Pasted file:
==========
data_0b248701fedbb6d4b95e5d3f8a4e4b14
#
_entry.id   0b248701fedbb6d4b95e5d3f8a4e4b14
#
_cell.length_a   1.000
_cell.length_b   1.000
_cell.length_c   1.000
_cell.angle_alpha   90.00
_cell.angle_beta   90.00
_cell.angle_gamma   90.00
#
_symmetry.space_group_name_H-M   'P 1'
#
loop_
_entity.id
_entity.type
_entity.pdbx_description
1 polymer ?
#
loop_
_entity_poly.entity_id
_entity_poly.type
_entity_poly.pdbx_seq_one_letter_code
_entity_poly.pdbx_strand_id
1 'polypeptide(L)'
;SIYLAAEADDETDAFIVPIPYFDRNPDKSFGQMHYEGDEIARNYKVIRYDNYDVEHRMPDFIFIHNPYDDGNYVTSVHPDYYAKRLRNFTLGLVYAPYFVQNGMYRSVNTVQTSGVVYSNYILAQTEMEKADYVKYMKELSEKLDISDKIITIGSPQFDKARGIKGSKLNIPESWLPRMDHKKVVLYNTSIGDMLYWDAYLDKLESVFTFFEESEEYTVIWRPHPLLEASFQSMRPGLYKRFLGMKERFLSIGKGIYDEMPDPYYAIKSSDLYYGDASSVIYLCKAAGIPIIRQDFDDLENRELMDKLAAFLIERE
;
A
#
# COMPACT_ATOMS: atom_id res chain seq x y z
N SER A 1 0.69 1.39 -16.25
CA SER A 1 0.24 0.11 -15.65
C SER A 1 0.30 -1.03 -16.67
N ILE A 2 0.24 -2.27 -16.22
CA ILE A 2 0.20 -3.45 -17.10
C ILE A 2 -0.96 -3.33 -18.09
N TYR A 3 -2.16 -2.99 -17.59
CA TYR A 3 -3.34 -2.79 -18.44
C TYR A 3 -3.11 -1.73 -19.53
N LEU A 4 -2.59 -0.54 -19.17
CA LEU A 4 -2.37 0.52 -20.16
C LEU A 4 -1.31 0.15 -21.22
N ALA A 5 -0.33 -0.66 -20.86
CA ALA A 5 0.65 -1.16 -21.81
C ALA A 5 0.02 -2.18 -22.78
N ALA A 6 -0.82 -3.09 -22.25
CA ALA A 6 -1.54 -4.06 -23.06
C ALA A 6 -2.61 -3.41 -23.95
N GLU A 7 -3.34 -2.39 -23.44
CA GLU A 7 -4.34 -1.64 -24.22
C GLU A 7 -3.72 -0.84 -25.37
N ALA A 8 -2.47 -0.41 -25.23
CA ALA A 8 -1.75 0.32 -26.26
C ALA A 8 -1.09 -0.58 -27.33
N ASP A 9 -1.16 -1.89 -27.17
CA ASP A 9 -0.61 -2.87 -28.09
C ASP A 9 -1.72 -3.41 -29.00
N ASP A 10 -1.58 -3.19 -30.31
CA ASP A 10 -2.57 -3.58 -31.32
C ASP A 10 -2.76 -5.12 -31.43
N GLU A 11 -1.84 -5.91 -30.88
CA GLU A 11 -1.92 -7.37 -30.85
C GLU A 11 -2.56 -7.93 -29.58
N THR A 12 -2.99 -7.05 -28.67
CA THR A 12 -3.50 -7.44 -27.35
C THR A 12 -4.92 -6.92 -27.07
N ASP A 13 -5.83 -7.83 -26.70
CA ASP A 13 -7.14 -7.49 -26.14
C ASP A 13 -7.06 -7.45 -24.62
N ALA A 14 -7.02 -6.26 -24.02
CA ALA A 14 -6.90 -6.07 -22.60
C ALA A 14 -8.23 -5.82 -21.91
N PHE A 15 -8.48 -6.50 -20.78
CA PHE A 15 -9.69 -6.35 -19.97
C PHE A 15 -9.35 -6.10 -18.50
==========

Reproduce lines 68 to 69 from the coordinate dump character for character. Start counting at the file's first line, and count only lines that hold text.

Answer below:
CA ASP A 13 -7.14 -7.49 -26.14
C ASP A 13 -7.06 -7.45 -24.62